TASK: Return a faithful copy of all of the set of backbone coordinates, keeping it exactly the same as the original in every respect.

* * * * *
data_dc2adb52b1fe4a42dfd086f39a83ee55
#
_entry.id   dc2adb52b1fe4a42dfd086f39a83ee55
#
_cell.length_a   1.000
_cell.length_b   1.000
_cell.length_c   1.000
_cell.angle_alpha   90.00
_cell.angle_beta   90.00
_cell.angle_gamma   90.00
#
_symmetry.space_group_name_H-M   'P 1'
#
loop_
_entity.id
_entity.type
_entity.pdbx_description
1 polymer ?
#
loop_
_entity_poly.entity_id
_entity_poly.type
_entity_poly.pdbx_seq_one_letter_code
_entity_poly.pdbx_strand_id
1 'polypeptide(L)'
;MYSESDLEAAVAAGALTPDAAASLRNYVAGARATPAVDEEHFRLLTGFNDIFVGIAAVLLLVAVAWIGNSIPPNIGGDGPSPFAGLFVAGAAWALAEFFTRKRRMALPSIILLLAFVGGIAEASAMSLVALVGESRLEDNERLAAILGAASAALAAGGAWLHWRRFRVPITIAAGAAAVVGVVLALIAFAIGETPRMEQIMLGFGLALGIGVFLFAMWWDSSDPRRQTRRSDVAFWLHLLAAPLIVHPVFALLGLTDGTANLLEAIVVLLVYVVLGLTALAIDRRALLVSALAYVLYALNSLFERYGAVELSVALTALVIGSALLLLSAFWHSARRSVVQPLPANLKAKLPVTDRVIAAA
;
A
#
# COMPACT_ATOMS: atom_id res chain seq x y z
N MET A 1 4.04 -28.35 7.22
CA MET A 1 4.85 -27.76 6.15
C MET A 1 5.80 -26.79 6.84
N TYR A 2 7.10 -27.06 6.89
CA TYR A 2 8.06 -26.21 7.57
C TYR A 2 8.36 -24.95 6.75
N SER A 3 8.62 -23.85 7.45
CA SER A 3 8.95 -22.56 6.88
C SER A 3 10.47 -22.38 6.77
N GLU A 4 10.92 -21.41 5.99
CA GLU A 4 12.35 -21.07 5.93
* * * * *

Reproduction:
data_dc2adb52b1fe4a42dfd086f39a83ee55
#
_entry.id   dc2adb52b1fe4a42dfd086f39a83ee55
#
_cell.length_a   1.000
_cell.length_b   1.000
_cell.length_c   1.000
_cell.angle_alpha   90.00
_cell.angle_beta   90.00
_cell.angle_gamma   90.00
#
_symmetry.space_group_name_H-M   'P 1'
#
loop_
_entity.id
_entity.type
_entity.pdbx_description
1 polymer ?
#
loop_
_entity_poly.entity_id
_entity_poly.type
_entity_poly.pdbx_seq_one_letter_code
_entity_poly.pdbx_strand_id
1 'polypeptide(L)'
;MYSESDLEAAVAAGALTPDAAASLRNYVAGARATPAVDEEHFRLLTGFNDIFVGIAAVLLLVAVAWIGNSIPPNIGGDGPSPFAGLFVAGAAWALAEFFTRKRRMALPSIILLLAFVGGIAEASAMSLVALVGESRLEDNERLAAILGAASAALAAGGAWLHWRRFRVPITIAAGAAAVVGVVLALIAFAIGETPRMEQIMLGFGLALGIGVFLFAMWWDSSDPRRQTRRSDVAFWLHLLAAPLIVHPVFALLGLTDGTANLLEAIVVLLVYVVLGLTALAIDRRALLVSALAYVLYALNSLFERYGAVELSVALTALVIGSALLLLSAFWHSARRSVVQPLPANLKAKLPVTDRVIAAA
;
A
#
# COMPACT_ATOMS: atom_id res chain seq x y z
N MET A 1 4.04 -28.35 7.22
CA MET A 1 4.85 -27.76 6.15
C MET A 1 5.80 -26.79 6.84
N TYR A 2 7.10 -27.06 6.89
CA TYR A 2 8.06 -26.21 7.57
C TYR A 2 8.36 -24.95 6.75
N SER A 3 8.62 -23.85 7.45
CA SER A 3 8.95 -22.56 6.88
C SER A 3 10.47 -22.38 6.77
N GLU A 4 10.92 -21.41 5.99
CA GLU A 4 12.35 -21.07 5.93